WASHINGTON — Washington.--If Rich Williamson seems somewhat flummoxed, forgive him. His race for a Senate seat was supposed to be against the incumbent, Democrat Alan Dixon, an ideologically shapeless career politician vulnerable to today's anti-incumbent fever. Too vulnerable, it turned out.
In a three-person primary in March, Senator Dixon got bushwhacked by the Cook County Recorder of Deeds, a political consultant's dream candidate for 1992 -- a black woman incumbent-slayer. Since then Carol Moseley Braun has been surfing on a wave of friendly (sometimes swooning) media attention. Mr. Williamson, noting that her name is now better known than the governor's, knows he must change the contest from a choice between ''a 43-year-old white guy and a 44-year-old black woman with a nice smile.''
Sitting in her county building office, smiling serenely, she seems to know what he says he knows: Other things being equal, in a contest today between a man and a woman, 50 percent of voters are indifferent, 10 percent prefer voting for the man and 40 percent prefer voting for the woman. Furthermore, as Mr. Williamson says, voting for ''a non-threatening African-American makes many people feel good.''
So what does a 43-year-old white guy (and businessman, and former Reagan White House aide) have to do? He has to make her (a University of Chicago law graduate and former state legislator) seem threatening. Mr. Williamson's attacks include some GOP golden oldies. He says she has voted 11 times to raise taxes, and to raise welfare and her pay, and has voted against the death penalty and against reciting the Pledge of Allegiance in schools, and was a 1988 Jesse Jackson delegate.
But to Mr. Williamson's charge that she is a ''far-out left-wing liberal'' from ''the Chicago machine,'' she replies, smiling, that the charge is ''an oxymoron'' because the machine is inhospitable to far-out left-wing liberals.
Actually, neither candidate's politics plows any new intellectual ground. If Ms. Braun winds up sitting in Everett Dirksen's chair, she will be as conventional a Democrat as he was a Republican. She wants to raise taxes on the reptilian rich, ''to invest'' in this and that, and to siphon off more federal dollars for Illinois, which she says ranks 48th among the states in the ratio of dollars sent to Washington and dollars returned.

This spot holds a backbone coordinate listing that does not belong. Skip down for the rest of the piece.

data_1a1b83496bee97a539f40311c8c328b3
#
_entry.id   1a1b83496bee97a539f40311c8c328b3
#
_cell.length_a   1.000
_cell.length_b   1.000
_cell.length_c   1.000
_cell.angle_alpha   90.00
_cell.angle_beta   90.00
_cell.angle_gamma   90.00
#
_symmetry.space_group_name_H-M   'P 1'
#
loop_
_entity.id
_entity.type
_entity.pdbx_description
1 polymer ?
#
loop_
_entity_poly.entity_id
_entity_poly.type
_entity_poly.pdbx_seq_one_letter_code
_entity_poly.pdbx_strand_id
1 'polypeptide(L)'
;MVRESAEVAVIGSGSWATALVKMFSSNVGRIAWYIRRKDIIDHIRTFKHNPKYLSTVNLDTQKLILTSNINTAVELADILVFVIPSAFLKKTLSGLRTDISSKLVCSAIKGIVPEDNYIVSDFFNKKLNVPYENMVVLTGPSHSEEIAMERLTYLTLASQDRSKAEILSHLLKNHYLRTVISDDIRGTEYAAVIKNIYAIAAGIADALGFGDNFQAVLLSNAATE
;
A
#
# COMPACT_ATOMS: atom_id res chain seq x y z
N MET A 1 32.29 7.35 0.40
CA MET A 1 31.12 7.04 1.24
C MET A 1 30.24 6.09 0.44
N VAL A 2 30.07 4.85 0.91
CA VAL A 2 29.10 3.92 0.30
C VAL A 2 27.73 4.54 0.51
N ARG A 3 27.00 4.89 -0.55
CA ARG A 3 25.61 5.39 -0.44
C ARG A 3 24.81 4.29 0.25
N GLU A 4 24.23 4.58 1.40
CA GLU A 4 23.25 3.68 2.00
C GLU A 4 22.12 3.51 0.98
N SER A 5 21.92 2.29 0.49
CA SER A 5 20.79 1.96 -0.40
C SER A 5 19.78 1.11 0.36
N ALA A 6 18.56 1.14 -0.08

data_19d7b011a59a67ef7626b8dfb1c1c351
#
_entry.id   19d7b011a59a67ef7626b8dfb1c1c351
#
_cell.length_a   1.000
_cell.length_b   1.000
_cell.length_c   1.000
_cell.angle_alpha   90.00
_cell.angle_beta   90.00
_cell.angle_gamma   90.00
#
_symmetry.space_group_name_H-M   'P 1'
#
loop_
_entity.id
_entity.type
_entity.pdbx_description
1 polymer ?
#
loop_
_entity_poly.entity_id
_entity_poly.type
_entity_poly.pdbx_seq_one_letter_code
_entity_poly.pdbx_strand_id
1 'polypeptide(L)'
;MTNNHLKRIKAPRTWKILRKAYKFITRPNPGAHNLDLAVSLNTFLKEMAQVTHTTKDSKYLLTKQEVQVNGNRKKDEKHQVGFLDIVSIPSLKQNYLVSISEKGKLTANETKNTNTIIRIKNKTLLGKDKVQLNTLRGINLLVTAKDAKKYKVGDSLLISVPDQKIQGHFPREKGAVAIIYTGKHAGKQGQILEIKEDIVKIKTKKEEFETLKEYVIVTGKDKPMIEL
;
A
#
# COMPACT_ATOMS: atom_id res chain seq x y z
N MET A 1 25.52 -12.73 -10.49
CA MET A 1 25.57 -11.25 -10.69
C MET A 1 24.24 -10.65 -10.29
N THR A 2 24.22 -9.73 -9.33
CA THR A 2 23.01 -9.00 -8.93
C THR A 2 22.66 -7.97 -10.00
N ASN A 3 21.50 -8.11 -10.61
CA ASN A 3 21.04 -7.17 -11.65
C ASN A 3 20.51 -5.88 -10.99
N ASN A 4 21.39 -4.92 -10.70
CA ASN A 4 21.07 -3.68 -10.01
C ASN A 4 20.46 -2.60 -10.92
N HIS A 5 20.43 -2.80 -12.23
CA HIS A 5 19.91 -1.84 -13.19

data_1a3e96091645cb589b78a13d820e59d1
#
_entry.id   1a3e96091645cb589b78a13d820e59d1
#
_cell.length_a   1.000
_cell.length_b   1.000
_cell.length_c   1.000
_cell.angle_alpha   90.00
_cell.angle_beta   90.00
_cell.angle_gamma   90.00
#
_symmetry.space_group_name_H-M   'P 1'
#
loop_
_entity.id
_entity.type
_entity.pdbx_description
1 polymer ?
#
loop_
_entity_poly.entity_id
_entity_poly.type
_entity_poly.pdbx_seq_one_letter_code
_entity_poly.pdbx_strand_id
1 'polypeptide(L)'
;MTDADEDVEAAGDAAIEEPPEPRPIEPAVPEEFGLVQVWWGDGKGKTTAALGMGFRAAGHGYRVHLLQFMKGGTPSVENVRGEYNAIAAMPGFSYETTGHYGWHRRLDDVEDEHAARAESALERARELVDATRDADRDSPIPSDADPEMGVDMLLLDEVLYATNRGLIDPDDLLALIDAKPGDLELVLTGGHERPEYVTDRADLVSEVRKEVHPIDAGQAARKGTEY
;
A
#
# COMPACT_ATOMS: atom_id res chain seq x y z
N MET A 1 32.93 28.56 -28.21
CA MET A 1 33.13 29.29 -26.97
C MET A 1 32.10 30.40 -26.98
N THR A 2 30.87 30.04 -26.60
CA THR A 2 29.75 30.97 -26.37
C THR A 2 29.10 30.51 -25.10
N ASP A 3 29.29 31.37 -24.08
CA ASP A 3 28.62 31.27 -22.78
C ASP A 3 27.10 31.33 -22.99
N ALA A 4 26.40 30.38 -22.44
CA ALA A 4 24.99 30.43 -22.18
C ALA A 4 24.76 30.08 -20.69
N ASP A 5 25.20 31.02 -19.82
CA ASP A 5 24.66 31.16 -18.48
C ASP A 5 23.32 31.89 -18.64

She expects to get to the Senate partly because ''the Senate demystified itself'' in the Clarence Thomas-Anita Hill debacle. She does not mean, as some journalists have suggested, that most women are, or were, inflamed with sympathy for Ms. Hill. They weren't. Rather, she means that the Judiciary Committee convinced people that you could not throw rice in a restaurant without hitting half a dozen people who would be better senators.
Fewer than three in 10 of the state's votes are cast in Chicago and Mr. Williamson hopes that downstate voters are still Chicagophobic. But they do not dislike Democrats. Today most downstaters are represented by Democratic congressmen, and Illinois has two Democratic senators and Democratic majorities in both houses of the state legislature.
Mr. Williamson believes Ms. Braun wasted her post-primary glow, much as President Bush wasted his after Desert Storm. Mr. Williamson says she failed to produce an agenda beyond her persona. But her persona is much of her agenda, which is to ''open the Senate to working-class people.'' On those terms, all she has to do to succeed in the Senate is get there.
Mr. Williamson feels dragged down by President Bush who, he says, is perceived as intolerant on moral issues and injurious to the economy. Democrats believe Ms. Braun will help Governor Clinton by increasing Chicago's turnout, especially among black voters. Since the Democrats' riotous convention of 1968, no Democratic presidential candidate has won a majority of the votes in the city and its suburbs.
Illinois is, as Michael Barone says in ''The Almanac of American Politics,'' the megastate most representative of the nation in its percentages of blacks and Hispanics, city-dwellers and suburbanites and farmers, the affluent and the impoverished. It also is a presidential bellwether, having voted with the winner in all but two presidential elections in the last 100 years. (It voted against two Southern Democrats -- Woodrow Wilson in 1916 and Jimmy Carter in 1976.) Considering that Michael Dukakis got 49 percent of Illinois' vote in 1988, Mr. Clinton's lead today is not surprising.
Strange, the way political events echo and ricochet. If, as many political soothsayers believe, the presidential election will be settled in the Middle West, the decision may be shaped by what happened in Illinois' Senate primary last March.
George F. Will is a syndicated columnist.